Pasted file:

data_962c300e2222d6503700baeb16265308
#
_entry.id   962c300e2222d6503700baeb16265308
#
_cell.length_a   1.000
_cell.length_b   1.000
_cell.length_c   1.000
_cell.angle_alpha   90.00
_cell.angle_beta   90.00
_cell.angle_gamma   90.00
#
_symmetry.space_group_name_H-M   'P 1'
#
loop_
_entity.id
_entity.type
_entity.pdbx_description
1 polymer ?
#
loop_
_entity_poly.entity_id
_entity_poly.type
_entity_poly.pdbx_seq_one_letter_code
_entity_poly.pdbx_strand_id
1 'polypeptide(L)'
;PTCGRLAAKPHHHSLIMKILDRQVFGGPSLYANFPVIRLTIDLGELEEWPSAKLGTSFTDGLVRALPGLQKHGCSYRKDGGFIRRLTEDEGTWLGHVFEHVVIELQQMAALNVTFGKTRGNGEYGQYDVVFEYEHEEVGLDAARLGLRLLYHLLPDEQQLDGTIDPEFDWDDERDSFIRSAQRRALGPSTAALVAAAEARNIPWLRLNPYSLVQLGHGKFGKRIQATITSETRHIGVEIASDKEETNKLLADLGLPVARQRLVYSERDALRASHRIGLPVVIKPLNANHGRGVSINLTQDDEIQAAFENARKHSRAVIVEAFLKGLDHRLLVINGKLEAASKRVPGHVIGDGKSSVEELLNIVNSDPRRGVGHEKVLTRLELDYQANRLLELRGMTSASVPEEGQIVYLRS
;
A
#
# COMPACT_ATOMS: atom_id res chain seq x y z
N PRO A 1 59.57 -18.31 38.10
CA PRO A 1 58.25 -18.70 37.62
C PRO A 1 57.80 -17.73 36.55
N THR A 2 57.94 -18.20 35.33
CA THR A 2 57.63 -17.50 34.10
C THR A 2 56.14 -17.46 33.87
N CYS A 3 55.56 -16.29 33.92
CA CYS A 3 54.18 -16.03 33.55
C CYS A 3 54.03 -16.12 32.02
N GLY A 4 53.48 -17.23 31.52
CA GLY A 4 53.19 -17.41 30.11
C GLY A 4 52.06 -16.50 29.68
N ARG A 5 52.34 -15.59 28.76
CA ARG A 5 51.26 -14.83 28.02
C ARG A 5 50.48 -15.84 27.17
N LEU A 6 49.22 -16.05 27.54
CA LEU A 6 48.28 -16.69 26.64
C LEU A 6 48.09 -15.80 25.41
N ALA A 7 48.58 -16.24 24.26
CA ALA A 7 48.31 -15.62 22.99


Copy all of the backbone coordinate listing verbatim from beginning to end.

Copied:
data_962c300e2222d6503700baeb16265308
#
_entry.id   962c300e2222d6503700baeb16265308
#
_cell.length_a   1.000
_cell.length_b   1.000
_cell.length_c   1.000
_cell.angle_alpha   90.00
_cell.angle_beta   90.00
_cell.angle_gamma   90.00
#
_symmetry.space_group_name_H-M   'P 1'
#
loop_
_entity.id
_entity.type
_entity.pdbx_description
1 polymer ?
#
loop_
_entity_poly.entity_id
_entity_poly.type
_entity_poly.pdbx_seq_one_letter_code
_entity_poly.pdbx_strand_id
1 'polypeptide(L)'
;PTCGRLAAKPHHHSLIMKILDRQVFGGPSLYANFPVIRLTIDLGELEEWPSAKLGTSFTDGLVRALPGLQKHGCSYRKDGGFIRRLTEDEGTWLGHVFEHVVIELQQMAALNVTFGKTRGNGEYGQYDVVFEYEHEEVGLDAARLGLRLLYHLLPDEQQLDGTIDPEFDWDDERDSFIRSAQRRALGPSTAALVAAAEARNIPWLRLNPYSLVQLGHGKFGKRIQATITSETRHIGVEIASDKEETNKLLADLGLPVARQRLVYSERDALRASHRIGLPVVIKPLNANHGRGVSINLTQDDEIQAAFENARKHSRAVIVEAFLKGLDHRLLVINGKLEAASKRVPGHVIGDGKSSVEELLNIVNSDPRRGVGHEKVLTRLELDYQANRLLELRGMTSASVPEEGQIVYLRS
;
A
#
# COMPACT_ATOMS: atom_id res chain seq x y z
N PRO A 1 59.57 -18.31 38.10
CA PRO A 1 58.25 -18.70 37.62
C PRO A 1 57.80 -17.73 36.55
N THR A 2 57.94 -18.20 35.33
CA THR A 2 57.63 -17.50 34.10
C THR A 2 56.14 -17.46 33.87
N CYS A 3 55.56 -16.29 33.92
CA CYS A 3 54.18 -16.03 33.55
C CYS A 3 54.03 -16.12 32.02
N GLY A 4 53.48 -17.23 31.52
CA GLY A 4 53.19 -17.41 30.11
C GLY A 4 52.06 -16.50 29.68
N ARG A 5 52.34 -15.59 28.76
CA ARG A 5 51.26 -14.83 28.02
C ARG A 5 50.48 -15.84 27.17
N LEU A 6 49.22 -16.05 27.54
CA LEU A 6 48.28 -16.69 26.64
C LEU A 6 48.09 -15.80 25.41
N ALA A 7 48.58 -16.24 24.26
CA ALA A 7 48.31 -15.62 22.99